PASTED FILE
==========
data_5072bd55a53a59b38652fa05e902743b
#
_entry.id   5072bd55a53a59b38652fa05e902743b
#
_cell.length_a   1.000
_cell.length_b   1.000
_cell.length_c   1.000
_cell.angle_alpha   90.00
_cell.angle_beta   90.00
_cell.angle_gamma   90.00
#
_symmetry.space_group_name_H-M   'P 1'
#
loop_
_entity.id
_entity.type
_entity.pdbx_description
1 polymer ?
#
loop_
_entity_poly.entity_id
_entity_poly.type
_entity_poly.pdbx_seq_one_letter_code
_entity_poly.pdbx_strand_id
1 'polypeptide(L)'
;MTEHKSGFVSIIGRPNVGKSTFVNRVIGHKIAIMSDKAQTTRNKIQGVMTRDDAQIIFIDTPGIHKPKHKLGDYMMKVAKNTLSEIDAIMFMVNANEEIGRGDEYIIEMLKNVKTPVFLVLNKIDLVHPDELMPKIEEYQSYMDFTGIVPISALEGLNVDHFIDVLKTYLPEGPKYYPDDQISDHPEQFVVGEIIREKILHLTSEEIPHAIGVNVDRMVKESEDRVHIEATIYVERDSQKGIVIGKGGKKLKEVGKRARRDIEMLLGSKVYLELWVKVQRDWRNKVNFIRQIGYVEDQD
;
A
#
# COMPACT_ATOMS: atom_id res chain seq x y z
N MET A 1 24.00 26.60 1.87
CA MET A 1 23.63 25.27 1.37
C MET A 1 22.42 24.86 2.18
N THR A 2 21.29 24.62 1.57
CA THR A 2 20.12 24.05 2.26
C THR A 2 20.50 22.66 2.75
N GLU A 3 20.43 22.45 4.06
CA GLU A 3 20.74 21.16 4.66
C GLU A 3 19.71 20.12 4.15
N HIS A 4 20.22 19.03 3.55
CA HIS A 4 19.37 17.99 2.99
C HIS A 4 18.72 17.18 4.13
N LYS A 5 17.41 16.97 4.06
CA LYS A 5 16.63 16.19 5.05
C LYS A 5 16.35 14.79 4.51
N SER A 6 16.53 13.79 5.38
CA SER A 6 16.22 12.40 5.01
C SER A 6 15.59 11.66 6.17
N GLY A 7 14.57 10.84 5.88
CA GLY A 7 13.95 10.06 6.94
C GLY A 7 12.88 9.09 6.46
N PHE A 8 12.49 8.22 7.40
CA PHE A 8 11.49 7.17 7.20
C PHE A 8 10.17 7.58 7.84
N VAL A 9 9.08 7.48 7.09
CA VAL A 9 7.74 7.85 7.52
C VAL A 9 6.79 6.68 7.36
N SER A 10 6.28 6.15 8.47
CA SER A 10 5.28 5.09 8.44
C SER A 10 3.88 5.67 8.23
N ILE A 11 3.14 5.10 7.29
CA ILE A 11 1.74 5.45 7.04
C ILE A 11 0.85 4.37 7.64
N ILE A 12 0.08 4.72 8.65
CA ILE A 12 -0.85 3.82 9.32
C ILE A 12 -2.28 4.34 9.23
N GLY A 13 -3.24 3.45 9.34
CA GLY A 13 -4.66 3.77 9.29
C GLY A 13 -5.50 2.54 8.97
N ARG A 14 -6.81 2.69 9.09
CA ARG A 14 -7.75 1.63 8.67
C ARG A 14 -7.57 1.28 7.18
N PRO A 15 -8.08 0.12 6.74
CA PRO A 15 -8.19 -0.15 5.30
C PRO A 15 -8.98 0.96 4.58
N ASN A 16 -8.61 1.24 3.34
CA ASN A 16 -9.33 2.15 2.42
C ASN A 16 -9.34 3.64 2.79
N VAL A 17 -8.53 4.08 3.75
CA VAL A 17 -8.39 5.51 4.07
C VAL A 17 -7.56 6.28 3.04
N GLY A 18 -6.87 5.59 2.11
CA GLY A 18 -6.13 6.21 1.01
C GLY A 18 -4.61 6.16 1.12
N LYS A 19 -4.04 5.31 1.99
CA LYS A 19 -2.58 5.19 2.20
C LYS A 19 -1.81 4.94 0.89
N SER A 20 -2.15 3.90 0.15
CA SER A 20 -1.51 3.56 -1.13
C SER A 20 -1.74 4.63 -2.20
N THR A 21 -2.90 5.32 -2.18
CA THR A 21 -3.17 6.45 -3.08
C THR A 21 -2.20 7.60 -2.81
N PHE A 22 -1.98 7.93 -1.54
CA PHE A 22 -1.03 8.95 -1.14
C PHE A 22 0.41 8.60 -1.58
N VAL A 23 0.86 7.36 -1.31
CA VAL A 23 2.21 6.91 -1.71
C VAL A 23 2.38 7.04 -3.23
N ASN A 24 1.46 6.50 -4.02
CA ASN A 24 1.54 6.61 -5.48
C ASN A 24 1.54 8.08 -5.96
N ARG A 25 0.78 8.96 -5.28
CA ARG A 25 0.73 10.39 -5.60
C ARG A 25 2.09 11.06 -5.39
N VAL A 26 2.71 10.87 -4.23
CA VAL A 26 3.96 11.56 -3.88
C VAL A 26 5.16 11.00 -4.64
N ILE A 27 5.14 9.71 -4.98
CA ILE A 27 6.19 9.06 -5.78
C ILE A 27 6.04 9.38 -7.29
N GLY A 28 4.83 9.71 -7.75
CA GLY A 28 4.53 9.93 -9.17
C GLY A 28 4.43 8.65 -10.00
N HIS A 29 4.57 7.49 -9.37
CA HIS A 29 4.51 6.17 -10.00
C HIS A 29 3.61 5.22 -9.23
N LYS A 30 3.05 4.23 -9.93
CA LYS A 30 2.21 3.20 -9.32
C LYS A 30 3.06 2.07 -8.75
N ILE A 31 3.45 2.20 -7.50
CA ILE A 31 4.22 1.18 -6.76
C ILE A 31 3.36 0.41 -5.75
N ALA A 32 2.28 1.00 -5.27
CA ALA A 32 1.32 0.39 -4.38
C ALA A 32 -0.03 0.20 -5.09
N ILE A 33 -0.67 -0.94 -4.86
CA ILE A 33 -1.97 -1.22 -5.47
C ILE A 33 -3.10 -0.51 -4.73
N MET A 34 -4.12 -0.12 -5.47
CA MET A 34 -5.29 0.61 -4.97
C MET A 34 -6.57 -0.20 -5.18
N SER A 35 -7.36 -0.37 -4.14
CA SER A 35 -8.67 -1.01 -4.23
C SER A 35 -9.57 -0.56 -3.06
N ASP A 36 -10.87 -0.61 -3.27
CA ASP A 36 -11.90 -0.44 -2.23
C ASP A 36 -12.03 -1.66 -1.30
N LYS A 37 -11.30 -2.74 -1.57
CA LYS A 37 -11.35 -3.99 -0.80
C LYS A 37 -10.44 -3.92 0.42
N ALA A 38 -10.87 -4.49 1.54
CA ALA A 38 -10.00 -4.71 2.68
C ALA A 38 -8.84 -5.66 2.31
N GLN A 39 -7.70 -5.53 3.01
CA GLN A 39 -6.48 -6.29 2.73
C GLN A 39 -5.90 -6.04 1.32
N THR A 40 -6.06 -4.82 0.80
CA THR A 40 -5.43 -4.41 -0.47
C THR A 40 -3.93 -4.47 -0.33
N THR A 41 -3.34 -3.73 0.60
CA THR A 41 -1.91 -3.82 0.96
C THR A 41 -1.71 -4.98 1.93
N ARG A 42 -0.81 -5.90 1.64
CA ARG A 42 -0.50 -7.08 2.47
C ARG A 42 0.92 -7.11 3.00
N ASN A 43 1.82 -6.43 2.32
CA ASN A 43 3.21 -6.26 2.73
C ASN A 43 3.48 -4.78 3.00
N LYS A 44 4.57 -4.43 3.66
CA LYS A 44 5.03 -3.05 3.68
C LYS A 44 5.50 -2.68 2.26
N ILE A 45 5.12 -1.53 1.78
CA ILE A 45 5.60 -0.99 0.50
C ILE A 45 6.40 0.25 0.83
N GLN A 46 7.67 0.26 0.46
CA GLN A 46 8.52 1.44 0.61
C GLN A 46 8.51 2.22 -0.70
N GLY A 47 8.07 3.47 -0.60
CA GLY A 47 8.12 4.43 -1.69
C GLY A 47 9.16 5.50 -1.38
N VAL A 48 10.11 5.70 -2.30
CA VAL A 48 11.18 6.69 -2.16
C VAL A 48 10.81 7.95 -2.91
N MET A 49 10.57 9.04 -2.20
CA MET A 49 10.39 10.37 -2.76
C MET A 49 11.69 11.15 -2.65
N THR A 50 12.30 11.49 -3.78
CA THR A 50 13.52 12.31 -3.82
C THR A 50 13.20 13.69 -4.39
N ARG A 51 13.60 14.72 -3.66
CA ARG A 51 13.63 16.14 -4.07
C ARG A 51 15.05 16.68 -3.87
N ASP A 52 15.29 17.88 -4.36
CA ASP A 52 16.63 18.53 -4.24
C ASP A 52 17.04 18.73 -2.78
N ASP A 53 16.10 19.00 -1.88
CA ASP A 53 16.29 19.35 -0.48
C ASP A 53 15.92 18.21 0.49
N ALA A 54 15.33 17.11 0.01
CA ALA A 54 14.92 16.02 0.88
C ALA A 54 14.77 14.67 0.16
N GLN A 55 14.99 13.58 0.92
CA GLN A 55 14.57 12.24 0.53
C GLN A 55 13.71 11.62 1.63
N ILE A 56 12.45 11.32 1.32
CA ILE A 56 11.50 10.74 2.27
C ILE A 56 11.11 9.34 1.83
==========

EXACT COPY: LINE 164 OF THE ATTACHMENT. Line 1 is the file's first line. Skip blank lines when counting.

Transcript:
CA ILE A 45 5.60 -0.99 0.50